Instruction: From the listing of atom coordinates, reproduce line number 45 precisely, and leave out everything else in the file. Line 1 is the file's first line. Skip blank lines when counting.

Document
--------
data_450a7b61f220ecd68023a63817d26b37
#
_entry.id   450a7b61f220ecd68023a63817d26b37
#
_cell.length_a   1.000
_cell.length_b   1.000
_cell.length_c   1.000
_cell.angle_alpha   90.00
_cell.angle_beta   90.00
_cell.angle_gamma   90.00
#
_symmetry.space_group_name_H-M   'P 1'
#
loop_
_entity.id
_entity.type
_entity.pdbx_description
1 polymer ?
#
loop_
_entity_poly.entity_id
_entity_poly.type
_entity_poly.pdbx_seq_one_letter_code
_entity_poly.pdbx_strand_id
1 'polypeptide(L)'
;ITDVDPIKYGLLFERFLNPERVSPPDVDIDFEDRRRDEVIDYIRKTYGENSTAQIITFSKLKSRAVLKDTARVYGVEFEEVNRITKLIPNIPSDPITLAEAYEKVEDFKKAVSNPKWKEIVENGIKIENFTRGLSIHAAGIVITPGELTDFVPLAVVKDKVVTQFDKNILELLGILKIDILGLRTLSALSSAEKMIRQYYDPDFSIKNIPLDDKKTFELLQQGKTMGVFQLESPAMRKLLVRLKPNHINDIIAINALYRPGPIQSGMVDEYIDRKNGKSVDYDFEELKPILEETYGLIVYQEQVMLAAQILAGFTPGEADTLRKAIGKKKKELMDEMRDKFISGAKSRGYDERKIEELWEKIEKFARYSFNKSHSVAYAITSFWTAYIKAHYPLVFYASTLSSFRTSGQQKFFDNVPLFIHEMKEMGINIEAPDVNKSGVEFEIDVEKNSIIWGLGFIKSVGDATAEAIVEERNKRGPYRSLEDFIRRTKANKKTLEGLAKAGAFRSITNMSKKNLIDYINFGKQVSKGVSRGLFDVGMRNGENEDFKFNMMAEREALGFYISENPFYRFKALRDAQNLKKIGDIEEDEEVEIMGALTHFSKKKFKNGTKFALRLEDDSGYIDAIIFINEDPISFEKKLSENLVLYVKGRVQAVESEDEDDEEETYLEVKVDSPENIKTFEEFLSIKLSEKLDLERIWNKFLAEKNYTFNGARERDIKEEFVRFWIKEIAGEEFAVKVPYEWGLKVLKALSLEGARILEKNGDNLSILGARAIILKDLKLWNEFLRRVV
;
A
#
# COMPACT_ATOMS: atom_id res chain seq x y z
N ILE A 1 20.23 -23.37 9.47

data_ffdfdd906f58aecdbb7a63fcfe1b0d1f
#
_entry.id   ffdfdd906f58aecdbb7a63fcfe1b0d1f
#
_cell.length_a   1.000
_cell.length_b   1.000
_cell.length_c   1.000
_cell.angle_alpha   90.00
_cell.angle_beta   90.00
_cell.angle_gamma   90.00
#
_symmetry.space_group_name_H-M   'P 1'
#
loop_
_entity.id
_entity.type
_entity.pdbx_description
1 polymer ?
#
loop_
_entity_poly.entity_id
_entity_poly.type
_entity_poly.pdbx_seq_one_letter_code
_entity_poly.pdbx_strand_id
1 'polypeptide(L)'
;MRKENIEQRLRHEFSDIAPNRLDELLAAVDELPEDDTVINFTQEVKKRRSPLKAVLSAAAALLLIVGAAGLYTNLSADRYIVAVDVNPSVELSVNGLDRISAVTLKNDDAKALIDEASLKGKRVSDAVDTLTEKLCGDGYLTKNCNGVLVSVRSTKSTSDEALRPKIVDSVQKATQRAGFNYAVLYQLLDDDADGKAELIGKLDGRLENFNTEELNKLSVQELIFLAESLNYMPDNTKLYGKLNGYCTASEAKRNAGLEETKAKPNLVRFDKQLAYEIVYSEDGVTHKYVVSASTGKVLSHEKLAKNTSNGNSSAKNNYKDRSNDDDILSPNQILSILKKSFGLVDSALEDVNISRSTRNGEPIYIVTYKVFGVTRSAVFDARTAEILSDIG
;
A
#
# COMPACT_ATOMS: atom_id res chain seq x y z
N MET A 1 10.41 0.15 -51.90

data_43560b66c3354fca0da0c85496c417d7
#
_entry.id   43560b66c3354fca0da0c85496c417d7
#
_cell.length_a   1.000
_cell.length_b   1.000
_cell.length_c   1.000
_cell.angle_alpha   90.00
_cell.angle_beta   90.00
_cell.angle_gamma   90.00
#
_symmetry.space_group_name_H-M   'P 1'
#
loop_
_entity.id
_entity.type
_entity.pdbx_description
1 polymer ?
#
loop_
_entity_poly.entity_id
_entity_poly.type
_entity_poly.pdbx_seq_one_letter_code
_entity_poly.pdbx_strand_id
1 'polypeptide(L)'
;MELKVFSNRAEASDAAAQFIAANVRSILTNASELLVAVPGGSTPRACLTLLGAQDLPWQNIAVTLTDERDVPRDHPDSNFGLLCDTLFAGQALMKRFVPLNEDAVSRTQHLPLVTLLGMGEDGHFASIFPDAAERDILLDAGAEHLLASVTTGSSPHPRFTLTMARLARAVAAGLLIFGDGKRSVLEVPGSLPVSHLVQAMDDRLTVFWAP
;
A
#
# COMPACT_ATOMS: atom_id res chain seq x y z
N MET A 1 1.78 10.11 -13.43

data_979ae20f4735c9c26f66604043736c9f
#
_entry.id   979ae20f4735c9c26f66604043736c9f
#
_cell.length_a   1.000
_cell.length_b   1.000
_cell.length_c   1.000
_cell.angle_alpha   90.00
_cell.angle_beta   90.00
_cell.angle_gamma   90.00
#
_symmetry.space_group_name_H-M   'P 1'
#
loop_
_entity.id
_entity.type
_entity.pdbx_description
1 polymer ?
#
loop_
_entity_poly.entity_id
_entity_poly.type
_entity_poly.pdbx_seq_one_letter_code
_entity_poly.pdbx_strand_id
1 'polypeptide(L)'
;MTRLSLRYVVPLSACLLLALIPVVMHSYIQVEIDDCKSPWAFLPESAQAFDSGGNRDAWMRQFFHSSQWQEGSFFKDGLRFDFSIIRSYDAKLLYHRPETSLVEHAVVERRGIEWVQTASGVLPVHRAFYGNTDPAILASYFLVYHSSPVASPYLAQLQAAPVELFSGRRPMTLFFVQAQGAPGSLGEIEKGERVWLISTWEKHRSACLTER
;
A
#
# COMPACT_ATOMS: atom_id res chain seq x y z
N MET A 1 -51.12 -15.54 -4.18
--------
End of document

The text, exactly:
loop_